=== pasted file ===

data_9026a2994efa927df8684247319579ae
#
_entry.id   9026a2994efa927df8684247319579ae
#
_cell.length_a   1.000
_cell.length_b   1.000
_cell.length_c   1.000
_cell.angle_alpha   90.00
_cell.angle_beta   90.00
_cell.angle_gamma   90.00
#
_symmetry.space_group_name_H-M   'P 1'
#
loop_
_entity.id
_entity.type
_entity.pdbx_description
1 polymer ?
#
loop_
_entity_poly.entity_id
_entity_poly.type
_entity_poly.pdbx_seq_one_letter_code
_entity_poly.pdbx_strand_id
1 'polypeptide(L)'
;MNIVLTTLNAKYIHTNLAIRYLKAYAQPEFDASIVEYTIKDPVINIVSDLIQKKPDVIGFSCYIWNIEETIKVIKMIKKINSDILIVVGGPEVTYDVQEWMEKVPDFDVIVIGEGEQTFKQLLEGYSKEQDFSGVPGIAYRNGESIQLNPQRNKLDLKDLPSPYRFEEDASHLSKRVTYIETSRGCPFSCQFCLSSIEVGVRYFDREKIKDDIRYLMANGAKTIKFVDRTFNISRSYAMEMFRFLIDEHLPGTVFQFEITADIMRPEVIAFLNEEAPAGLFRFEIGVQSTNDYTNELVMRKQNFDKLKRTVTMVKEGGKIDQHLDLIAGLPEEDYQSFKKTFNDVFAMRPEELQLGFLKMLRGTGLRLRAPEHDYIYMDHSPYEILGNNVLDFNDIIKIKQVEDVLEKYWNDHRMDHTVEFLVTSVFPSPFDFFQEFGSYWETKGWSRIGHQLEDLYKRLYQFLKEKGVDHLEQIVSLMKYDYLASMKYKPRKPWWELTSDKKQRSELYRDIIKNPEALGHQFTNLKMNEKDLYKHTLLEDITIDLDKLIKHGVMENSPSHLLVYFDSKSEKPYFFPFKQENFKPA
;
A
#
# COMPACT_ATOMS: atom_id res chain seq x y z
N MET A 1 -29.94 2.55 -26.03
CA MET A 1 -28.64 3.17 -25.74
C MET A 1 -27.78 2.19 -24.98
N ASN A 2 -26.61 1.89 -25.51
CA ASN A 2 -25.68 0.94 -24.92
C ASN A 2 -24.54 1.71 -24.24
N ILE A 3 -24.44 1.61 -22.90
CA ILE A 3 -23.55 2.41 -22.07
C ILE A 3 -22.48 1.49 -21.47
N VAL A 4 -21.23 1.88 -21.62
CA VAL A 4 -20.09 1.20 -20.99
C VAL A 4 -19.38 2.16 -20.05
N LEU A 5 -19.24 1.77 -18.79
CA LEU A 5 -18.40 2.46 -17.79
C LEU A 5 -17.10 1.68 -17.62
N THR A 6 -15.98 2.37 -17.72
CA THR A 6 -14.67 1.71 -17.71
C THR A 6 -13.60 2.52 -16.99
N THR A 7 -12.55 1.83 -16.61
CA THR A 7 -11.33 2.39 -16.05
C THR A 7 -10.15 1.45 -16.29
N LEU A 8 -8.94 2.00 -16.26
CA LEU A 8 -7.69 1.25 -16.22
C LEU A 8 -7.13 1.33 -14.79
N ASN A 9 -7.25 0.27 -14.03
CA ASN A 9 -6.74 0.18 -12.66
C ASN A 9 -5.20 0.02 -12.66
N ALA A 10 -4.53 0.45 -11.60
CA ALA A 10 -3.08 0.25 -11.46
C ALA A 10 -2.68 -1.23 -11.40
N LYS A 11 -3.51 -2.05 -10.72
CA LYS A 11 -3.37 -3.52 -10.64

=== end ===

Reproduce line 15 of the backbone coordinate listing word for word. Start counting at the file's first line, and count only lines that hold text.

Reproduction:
_entity.id